3 qualities of successful Ph.D. students: Perseverance, tenacity and cogency
A better question to ask is, "What makes a Ph.D. student successful?"
Fri Jun 24 07:01:10 2016 - permalink -
Having watched Ph.D. students succeed and fail at four universities, I infer that success in graduate school hinges on three qualities: perseverance, tenacity and cogency.
You can take classes and read papers to figure out where the boundary lies.
But, when it comes time to actually extend that boundary, you have to get into your bunker and prepare for the onslaught of failure.
A lot of Ph.D. students get depressed when they reach the boundary, because there's no longer a test to cram for or a procedure to follow. This is the point (2-3 years in) where attrition peaks.
Finding a problem to solve is rarely a problem itself. Every field is brimming with open problems. If finding a problem is hard, you're in the wrong field. The real hard part, of course, is solving an open problem. After all, if someone could tell you how to solve it, it wouldn't be open.
To survive this period, you have to be willing to fail from the moment you wake to the moment your head hits the pillow. You must be willing to fail for days on end, for months on end and maybe even for years on end. The skill you accrete during this trauma is the ability to imagine plausible solutions, and to estimate the likelihood that an approach will work.
You just have to hope that you'll eventually figure out how to get your work published. If you stick with it long enough and work at it hard enough, you will.
For students that excelled as undergraduates, the sudden and constant barrage of rejection and failure is jarring. If you have an ego problem, Ph.D. school will fix it. With a vengeance. (Some egos seem to recover afterward.)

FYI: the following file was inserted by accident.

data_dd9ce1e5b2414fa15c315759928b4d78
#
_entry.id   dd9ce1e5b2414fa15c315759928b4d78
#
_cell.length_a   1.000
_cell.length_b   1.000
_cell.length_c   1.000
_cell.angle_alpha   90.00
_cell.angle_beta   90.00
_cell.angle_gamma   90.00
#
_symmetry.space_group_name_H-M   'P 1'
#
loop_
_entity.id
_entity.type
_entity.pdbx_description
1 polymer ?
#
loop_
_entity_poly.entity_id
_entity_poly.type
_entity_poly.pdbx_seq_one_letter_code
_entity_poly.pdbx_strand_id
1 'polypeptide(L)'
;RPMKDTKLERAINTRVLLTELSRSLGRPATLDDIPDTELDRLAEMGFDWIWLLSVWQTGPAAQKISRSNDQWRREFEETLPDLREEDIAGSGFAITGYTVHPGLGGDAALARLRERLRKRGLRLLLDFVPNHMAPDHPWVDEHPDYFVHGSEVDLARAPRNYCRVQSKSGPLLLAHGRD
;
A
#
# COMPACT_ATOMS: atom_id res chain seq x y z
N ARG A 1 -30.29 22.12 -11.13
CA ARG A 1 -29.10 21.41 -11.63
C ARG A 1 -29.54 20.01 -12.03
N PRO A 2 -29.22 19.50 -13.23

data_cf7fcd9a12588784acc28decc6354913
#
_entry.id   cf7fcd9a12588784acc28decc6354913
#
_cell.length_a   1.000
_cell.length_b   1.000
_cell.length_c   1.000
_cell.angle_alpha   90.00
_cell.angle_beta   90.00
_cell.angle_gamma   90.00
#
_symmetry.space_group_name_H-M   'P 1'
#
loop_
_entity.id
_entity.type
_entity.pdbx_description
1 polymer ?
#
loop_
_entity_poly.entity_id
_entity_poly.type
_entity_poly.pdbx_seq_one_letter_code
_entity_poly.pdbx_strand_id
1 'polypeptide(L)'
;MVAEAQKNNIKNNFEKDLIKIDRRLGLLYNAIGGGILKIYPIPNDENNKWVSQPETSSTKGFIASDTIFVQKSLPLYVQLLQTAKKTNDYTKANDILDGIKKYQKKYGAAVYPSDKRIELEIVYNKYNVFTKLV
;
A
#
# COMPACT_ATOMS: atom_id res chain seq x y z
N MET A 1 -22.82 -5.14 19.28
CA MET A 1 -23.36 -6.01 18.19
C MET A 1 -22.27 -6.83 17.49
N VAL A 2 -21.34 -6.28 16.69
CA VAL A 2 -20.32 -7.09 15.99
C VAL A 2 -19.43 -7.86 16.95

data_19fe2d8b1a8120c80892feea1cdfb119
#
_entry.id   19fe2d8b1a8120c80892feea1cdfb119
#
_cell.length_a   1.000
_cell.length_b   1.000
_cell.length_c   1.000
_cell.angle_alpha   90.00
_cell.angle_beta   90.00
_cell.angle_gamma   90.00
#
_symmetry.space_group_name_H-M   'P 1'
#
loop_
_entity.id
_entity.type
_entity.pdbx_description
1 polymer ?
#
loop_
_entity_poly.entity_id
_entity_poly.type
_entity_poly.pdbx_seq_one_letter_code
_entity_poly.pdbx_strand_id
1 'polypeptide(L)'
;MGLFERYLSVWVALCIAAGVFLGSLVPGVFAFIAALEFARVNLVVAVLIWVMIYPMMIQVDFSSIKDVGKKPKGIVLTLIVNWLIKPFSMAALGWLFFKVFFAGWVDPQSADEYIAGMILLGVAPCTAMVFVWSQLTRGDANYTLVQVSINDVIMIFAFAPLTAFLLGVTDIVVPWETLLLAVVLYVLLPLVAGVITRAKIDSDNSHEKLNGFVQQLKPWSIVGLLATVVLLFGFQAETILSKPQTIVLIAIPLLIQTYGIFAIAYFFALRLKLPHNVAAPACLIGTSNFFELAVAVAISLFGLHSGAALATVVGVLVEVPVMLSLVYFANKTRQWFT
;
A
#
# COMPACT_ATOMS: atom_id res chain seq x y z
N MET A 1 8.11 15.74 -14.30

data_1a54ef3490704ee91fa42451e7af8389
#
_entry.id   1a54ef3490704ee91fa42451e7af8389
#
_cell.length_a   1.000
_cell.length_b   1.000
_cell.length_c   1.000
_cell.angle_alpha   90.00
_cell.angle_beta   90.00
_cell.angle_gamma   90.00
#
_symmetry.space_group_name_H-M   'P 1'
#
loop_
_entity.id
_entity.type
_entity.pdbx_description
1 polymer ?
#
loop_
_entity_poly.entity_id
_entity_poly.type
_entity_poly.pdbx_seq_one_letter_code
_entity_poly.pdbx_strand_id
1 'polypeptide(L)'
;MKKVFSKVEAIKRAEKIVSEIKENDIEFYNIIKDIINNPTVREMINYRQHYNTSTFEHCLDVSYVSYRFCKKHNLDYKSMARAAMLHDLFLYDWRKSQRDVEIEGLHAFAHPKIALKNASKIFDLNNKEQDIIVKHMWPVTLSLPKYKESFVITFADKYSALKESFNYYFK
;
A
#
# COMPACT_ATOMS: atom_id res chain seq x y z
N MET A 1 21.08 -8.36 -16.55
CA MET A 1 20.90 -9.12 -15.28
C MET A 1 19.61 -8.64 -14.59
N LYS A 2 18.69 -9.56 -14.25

To become professor, you can't have just one discovery or solve just one open problem. You have to solve several, and get each solution published. As you exit graduate school, an arc connecting your results should emerge, proving to faculties that your research has a profitable path forward.
You will also need to actively, even aggressively, forge relationships with scholars in your field. Researchers in your field need to know who you are and what you're doing. They need to be interested in what you're doing too.
Science is as much an act of persuasion as it is an act of discovery.
Once you've made a discovery, you have to persuade experts that you've made a legitimate, meaningful contribution. This is harder to do than it seems. Simply showing experts "the data" isn't going to work. (Yes, in a perfect world, this would be sufficient.)
Instead, you have to spoon-feed the experts. As you write, you have to consciously minimize the amount of time and cognitive pain it takes for them to realize you've made a discovery.
That's why I recommend that new students start a blog. Even if no one else reads it, start one. You don't even have to write about your research. Practicing the act of writing is all that matters.
Unfortunately, the only way to get better at writing is to do a lot of it. 10,000 hours is the magical number folks throw around to become an expert at something. You'll never even get close to 10,000 hours of writing by writing papers.